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Interview 30

Age at interview: 54
Brief Outline: She had two sub arachnoid haemorrhages (age 32 and 52). The first caused temporary left weakness and the second some memory problems and migraine. Medication. atenolol, lisinopril (blood pressure), co-codamol (migraine).
Background: Is a married mother of 2 children and is a nurse trainer. Ethnic background/nationality' White/English.

More about me...

This woman has had two subarachnoid haemorrhages (bleed around the surface of the brain) one when she was 32 and one when she was 52. These are sometimes described as head injuries rather than stroke. The haemorrhages were due to a defective artery and it is quite likely that the condition is in her family as she knew of other family members who have also had haemorrhages.

She had two different sorts of operation to repair the defective arteries. The first one was clipped in open surgery and the second one was repaired with a coil inserted through a catheter. The second type of operation is now more common and she thinks was preferable as the recovery time is quicker. 

She had rehabilitation after both haemorrhages to help restore her physical fitness. After the first she had some weakness in her left arm and leg. She also experienced some memory problems after both haemorrhages and has attended a memory clinic.

She recently started taking medication to control her blood pressure although it is not certain that this was the cause of the second haemorrhage.

She has got a great deal of support through 'Headway' a head injuries charity and started working as a volunteer for them. This has helped with her motivation to get back to work after the second haemorrhage.

 

She said that the angiogram was a weird sensation but not painful.

She said that the angiogram was a weird sensation but not painful.

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An angiogram is an injection of radio opaque dye that is put in your arm, travels through the bloodstream and they take x-rays and they can see where there is maybe a tear in an artery or venal wall. The last angiogram I had was April last year and I'm due to have another one in October because 20 years after my first sub-arachnoid I had a second sub-arachnoid, treated at a different hospital and treated in a very different way.

So with the angiogram, do you have to have any anaesthetic or do they give you a sedative or anything?

No nothing. They like you awake so it's quite a weird sensation. As a nurse, I can watch the monitor and know exactly where they are. I can't say I actually felt the catheters because arteries don't have nerve endings for that but you can see it on the monitor and when they inject the dye, the radiologist will say, 'It will feel warm behind your right eye', and he injects the dye and you see the dye going through and, yes, it does feel warm behind your right eye but, no, no anaesthetic, no sedative, could have done with a double Scotch at the time [laughter] but fairly painless.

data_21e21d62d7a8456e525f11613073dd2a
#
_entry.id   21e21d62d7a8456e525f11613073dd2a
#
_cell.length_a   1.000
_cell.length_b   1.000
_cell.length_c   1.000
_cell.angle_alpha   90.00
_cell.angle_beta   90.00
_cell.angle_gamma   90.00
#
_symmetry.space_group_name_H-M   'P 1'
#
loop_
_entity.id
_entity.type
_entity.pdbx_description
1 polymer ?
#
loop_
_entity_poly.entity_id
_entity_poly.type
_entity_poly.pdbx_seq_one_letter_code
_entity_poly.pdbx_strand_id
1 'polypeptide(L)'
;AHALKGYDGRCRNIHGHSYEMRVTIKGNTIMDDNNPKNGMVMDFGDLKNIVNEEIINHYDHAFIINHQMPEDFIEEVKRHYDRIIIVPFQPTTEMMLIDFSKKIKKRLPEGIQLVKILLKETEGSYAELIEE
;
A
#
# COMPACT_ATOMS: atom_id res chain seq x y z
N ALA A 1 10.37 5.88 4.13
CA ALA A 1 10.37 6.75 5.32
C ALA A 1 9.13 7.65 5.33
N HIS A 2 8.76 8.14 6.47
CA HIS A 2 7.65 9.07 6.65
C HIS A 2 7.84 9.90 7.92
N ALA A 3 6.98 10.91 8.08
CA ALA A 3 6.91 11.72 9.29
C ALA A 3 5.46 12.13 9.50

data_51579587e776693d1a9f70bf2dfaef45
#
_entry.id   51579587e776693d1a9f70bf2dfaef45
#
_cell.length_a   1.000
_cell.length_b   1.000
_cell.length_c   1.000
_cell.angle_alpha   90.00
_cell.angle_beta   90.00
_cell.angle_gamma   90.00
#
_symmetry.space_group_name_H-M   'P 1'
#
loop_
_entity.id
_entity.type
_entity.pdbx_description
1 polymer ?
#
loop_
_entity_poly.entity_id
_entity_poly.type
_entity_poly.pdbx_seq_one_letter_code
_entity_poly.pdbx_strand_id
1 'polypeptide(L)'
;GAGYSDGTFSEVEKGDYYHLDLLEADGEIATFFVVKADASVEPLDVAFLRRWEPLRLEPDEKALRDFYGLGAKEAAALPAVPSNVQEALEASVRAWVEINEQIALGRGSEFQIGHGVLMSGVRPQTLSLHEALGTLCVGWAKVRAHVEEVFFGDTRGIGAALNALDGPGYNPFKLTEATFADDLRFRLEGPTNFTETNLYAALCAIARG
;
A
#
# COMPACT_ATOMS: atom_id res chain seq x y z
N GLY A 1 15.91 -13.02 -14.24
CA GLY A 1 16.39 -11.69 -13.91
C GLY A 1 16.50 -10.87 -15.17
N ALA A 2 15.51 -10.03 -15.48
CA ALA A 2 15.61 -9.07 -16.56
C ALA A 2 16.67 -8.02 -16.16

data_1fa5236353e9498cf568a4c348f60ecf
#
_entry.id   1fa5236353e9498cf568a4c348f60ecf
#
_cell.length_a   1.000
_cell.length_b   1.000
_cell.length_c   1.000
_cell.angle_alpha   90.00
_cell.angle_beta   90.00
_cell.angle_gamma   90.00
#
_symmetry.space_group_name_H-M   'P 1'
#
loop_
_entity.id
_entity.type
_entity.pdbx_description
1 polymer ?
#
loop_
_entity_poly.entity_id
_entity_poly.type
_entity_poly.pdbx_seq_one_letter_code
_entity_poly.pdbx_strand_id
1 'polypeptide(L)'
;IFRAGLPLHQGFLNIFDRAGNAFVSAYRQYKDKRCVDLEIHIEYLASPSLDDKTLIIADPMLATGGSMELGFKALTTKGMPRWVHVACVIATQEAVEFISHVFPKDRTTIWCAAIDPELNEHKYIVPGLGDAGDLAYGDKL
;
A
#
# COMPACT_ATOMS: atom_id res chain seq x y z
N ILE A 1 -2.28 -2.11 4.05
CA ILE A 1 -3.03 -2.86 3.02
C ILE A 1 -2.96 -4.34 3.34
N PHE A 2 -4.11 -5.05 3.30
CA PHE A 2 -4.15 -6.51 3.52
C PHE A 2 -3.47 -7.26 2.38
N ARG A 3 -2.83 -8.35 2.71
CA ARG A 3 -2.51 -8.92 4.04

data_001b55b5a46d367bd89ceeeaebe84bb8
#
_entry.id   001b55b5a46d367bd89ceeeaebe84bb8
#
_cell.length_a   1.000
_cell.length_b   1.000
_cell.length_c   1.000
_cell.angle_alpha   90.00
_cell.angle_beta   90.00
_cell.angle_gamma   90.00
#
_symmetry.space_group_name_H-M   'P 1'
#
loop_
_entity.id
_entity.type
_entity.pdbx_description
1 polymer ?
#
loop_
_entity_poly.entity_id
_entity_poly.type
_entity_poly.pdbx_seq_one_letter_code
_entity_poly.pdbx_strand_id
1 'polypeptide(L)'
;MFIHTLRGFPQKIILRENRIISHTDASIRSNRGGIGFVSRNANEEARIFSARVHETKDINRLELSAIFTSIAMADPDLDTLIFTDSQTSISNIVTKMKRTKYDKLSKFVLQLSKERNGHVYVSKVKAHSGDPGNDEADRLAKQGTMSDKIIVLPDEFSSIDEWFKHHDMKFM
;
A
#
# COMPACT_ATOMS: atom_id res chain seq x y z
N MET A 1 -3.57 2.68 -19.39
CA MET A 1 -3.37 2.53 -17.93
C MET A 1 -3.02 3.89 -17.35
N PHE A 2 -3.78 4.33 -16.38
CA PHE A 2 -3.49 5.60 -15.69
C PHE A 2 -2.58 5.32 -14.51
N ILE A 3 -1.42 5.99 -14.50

A charity called the Brain and Spine Foundation recommended she start using a diary to help her...

A charity called the Brain and Spine Foundation recommended she start using a diary to help her...

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So last year I had a big page a day diary where I wrote down appointments and that was the first thing I looked at in the morning and it was the last thing I looked at night [laughter] to try and train myself to write things down because my husband would say, 'Could you do X, Y and Z?' and I might remember X and Y but I'd totally forget about Z and it's very frustrating and very embarrassing to be constantly reminded. I found' I found it upsetting when my daughter in particular would say, 'But I told you that already' and I did have a wee chat with her and say, 'Look, I appreciate you said it before, I'm so sorry to have to ask you again but I have forgotten, please can you tell me, you know, just tell me the days you're coming home, you don't have to give me times or anything else, it's purely to plan meals, shopping and cooking, nothing else'. So that was very frustrating but the Brain and Spine Foundation have neurological trained nurses that [sighs] take the time to listen to your concerns and nothing is too trivial for them and I, I found that a great sense of comfort that I knew I could phone somebody up and ask advice, so they were very good. 

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